Buddha at the Jordan

By Greta Belanger deJong

by Greta deJong One snowy day recently, our friends Peter Hines and Karen Fazekas built a Snow Buddha Head (incarnation no. 1) in an open field along the Jordan River parkway. It stood over five feet tall and faced eastward. Peter thought it looked like a cross between a Mayan chieftain and a true-to-form Thai Buddha Head. We thought it looked like Peter. It was late afternoon and the shadows were long by the time they finished. "All in all, we were fairly pleased with our efforts and the end result, though not perfect, was buddhaful," Peter writes.

Peter returned at 8 the next morning to take sunnier photos, but the Snow Buddha Head had already been defaced. "I did feel a certain amount of disappointment," Pete admits, "but then I realized the Buddha was once again teaching me the lesson of impermanence and non-attachment (lessons I keep getting to learn over and over again). Who knows-maybe it was a truly enlightened being who took to heart the saying 'when you see the Buddha on the road, kill him.'"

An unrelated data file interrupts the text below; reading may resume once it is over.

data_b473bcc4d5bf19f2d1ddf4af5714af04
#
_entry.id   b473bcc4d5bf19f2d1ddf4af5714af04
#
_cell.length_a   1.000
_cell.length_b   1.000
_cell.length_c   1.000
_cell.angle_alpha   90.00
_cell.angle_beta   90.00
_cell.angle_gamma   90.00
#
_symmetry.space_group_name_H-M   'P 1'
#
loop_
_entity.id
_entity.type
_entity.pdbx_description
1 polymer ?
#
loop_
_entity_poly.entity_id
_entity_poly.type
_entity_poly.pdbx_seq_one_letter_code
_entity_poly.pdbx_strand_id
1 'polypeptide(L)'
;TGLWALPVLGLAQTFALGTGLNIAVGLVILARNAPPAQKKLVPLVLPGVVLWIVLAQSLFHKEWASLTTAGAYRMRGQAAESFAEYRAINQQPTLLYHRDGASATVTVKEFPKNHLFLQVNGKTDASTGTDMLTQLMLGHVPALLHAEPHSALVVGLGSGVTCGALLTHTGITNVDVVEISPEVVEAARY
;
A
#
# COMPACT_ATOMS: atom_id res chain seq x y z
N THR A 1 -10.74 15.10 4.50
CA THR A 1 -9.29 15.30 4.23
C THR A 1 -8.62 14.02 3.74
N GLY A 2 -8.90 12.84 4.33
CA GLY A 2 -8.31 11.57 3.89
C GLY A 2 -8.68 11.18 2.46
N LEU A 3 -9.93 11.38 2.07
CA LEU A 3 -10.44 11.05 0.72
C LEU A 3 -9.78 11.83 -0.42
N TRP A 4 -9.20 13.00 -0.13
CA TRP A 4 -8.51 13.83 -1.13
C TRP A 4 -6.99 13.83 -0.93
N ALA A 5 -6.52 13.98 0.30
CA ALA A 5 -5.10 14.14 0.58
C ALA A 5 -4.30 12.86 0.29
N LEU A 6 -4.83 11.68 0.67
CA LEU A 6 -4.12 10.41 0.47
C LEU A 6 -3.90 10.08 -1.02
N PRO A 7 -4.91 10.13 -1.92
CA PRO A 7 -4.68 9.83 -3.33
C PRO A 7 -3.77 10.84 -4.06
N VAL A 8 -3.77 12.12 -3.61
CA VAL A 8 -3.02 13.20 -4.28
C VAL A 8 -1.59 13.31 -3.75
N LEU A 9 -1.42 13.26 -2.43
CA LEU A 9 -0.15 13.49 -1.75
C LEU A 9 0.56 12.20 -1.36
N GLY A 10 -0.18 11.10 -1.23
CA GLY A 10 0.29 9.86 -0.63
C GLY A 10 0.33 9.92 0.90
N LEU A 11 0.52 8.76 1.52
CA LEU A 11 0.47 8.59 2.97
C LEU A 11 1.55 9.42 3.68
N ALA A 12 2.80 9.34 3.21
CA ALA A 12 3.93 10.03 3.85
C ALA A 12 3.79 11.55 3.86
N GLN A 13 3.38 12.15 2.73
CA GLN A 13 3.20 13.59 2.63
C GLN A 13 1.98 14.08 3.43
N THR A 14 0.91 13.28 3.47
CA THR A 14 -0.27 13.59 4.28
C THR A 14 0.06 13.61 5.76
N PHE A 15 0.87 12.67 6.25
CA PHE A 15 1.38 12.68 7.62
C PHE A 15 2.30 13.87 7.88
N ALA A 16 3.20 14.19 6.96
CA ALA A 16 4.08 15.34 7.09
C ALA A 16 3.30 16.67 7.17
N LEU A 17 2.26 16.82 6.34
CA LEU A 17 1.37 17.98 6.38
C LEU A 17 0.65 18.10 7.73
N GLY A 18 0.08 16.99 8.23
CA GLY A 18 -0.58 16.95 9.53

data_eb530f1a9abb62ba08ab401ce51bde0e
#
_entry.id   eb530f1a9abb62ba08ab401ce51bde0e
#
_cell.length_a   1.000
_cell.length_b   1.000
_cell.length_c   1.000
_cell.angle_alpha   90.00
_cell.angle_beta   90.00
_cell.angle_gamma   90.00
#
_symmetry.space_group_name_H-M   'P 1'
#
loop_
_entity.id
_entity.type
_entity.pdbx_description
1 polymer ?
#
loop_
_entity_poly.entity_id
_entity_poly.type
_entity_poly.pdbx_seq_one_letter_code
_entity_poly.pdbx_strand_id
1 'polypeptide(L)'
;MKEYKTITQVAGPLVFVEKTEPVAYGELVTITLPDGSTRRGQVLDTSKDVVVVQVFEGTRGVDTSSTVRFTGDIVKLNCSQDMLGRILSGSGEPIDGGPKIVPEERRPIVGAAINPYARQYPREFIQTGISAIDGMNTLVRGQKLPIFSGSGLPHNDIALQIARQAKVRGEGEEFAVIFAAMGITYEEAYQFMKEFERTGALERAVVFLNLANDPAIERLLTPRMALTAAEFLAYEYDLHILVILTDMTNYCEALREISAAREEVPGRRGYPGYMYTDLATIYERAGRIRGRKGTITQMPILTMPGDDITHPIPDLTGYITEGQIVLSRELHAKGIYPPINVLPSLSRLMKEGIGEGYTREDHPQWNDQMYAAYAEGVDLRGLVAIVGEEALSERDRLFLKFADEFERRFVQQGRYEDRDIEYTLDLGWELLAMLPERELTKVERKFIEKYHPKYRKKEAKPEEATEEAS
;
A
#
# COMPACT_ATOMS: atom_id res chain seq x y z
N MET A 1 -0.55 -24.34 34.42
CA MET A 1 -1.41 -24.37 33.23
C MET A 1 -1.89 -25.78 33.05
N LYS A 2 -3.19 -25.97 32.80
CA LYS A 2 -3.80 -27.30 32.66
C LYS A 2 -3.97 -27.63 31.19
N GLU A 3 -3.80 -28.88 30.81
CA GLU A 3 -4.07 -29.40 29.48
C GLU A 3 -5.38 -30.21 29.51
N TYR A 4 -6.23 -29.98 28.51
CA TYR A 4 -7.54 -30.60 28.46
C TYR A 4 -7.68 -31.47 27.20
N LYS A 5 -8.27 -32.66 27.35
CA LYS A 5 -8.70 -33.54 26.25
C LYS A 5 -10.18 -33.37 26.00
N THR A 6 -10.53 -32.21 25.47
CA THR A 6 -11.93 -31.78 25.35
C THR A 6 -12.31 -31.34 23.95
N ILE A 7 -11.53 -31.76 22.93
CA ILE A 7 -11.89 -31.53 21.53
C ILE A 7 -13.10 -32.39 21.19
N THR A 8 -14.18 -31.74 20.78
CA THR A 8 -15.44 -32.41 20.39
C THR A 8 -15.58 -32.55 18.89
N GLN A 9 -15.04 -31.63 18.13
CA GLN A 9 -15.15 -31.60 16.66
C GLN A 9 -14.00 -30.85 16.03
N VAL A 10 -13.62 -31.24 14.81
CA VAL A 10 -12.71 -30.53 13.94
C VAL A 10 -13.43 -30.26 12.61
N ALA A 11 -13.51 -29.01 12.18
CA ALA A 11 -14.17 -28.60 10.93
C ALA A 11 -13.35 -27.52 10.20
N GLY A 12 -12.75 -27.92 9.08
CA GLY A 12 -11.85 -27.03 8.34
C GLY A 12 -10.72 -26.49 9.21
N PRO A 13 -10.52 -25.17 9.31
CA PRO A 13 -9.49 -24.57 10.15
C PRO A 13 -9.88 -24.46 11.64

Peter has not been put off and is indeed plotting the location of the next Buddha head. He says he will invite more friends to help in the next dharma snow creation. Maybe it will be a whole field of Buddha heads.

"Of course, you can incarnate your own at any time," he points out. "But it sure is a fun activity to do with friends."

This article was originally published on February 1, 2008.